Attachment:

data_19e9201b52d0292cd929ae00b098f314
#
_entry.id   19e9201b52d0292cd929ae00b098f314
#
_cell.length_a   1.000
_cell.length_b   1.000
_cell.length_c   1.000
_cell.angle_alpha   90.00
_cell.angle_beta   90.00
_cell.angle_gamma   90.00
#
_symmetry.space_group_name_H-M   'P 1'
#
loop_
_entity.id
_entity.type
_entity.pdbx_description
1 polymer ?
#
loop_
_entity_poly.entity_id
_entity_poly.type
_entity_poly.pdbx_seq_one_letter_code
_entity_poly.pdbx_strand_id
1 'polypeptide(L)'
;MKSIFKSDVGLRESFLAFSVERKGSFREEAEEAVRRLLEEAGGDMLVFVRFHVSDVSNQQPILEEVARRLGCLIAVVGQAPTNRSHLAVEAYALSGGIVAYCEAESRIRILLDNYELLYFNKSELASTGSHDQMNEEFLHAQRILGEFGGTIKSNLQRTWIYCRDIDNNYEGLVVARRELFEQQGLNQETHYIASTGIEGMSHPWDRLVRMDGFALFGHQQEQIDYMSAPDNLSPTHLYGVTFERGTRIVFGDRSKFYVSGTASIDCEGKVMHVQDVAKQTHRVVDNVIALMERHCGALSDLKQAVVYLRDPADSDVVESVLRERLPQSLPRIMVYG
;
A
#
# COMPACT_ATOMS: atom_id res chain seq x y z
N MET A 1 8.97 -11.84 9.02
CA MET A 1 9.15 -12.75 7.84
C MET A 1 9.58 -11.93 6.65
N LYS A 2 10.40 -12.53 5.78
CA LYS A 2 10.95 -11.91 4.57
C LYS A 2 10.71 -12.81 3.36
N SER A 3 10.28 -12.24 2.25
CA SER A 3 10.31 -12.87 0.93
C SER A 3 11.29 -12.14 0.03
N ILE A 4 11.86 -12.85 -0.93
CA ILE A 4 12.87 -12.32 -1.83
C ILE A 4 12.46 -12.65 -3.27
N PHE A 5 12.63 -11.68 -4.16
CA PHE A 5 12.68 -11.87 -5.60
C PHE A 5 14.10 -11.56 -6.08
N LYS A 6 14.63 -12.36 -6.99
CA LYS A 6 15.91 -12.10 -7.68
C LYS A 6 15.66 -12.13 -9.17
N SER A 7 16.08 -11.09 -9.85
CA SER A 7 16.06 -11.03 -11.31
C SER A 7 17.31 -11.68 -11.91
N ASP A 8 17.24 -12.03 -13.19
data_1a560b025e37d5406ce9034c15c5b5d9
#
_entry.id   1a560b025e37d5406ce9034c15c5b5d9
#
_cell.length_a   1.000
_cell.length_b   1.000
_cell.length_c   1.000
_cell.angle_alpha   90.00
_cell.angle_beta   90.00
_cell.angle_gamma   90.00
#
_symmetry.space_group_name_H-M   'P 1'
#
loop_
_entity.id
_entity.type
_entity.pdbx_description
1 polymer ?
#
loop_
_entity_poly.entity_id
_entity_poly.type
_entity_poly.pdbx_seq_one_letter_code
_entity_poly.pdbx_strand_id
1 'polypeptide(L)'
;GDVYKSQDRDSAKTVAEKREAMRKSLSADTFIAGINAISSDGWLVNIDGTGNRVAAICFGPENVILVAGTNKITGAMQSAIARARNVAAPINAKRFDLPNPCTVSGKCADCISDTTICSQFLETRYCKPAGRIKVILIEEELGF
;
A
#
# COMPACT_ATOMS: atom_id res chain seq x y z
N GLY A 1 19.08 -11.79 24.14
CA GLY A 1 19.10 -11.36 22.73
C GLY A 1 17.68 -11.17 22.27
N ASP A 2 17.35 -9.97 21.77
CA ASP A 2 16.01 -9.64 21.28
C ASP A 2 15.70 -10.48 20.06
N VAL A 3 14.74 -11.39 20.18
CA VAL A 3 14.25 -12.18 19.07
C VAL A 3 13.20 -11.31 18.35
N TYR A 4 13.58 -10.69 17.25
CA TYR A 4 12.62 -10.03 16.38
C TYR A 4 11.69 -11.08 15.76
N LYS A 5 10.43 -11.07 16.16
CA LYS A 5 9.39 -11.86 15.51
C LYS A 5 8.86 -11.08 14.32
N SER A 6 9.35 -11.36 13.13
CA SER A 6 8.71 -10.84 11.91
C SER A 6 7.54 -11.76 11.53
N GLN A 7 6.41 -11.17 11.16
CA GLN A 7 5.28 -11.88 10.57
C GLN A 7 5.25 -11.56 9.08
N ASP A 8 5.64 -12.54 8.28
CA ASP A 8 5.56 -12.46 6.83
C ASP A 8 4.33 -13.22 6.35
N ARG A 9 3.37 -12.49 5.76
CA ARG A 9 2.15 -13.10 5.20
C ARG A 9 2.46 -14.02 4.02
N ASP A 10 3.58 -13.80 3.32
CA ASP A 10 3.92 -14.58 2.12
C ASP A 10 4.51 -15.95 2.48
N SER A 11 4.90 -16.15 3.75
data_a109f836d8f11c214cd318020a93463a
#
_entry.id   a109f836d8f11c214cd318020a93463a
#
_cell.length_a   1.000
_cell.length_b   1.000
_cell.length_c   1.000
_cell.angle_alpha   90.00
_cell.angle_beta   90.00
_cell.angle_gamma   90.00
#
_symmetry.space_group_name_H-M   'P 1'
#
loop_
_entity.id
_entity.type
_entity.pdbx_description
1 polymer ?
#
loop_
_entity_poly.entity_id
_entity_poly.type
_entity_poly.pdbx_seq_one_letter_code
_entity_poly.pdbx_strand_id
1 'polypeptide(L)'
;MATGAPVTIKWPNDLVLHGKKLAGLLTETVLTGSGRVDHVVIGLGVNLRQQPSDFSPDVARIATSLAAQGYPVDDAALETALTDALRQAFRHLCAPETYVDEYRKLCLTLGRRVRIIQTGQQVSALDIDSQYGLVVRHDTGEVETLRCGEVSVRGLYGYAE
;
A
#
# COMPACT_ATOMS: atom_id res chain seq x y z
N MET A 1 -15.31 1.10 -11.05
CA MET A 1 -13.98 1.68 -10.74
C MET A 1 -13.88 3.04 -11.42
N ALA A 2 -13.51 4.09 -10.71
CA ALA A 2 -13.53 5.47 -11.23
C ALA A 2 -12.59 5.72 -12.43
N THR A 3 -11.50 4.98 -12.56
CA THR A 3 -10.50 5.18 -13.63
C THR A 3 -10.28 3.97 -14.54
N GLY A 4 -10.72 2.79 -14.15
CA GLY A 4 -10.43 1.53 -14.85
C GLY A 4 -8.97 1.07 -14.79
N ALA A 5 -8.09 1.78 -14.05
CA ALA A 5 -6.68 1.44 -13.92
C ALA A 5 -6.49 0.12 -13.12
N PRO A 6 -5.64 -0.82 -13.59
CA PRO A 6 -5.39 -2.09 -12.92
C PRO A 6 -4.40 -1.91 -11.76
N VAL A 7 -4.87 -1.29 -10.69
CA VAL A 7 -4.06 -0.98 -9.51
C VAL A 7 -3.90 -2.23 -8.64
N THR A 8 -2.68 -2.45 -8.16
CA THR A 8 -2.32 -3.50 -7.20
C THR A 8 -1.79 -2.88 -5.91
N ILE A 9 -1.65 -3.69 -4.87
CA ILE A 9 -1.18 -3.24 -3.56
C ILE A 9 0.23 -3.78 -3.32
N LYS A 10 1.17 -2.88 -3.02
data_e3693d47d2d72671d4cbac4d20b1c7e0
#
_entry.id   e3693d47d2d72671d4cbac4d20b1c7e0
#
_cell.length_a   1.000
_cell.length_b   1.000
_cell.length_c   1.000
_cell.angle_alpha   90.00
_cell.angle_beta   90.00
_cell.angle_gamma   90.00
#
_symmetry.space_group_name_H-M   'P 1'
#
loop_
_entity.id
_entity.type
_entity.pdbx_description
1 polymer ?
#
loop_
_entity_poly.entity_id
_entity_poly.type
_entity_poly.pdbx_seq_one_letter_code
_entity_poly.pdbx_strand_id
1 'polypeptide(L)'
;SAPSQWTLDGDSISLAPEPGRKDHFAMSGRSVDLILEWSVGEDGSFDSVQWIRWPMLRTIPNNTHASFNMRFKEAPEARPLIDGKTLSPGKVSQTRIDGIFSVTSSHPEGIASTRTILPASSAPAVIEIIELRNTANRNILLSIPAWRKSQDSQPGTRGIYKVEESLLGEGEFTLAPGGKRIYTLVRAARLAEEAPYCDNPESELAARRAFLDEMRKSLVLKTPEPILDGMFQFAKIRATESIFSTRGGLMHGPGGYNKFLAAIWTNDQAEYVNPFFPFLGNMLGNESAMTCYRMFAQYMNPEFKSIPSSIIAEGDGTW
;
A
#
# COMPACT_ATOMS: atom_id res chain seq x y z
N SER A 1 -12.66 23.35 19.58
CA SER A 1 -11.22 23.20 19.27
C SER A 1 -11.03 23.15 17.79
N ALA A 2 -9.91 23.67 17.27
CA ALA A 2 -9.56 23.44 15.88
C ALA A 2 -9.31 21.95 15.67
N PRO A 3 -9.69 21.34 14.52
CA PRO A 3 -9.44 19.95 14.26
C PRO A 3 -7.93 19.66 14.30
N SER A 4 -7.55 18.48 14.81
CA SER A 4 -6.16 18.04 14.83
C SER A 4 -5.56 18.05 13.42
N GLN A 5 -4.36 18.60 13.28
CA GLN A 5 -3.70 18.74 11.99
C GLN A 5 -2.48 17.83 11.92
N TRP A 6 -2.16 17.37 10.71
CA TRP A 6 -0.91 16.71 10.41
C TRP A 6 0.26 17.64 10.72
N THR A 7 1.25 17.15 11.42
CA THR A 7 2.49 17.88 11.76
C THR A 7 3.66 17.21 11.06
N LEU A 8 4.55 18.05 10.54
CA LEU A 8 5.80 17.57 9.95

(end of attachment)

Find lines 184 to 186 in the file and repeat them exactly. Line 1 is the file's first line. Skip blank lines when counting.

#
loop_
_entity.id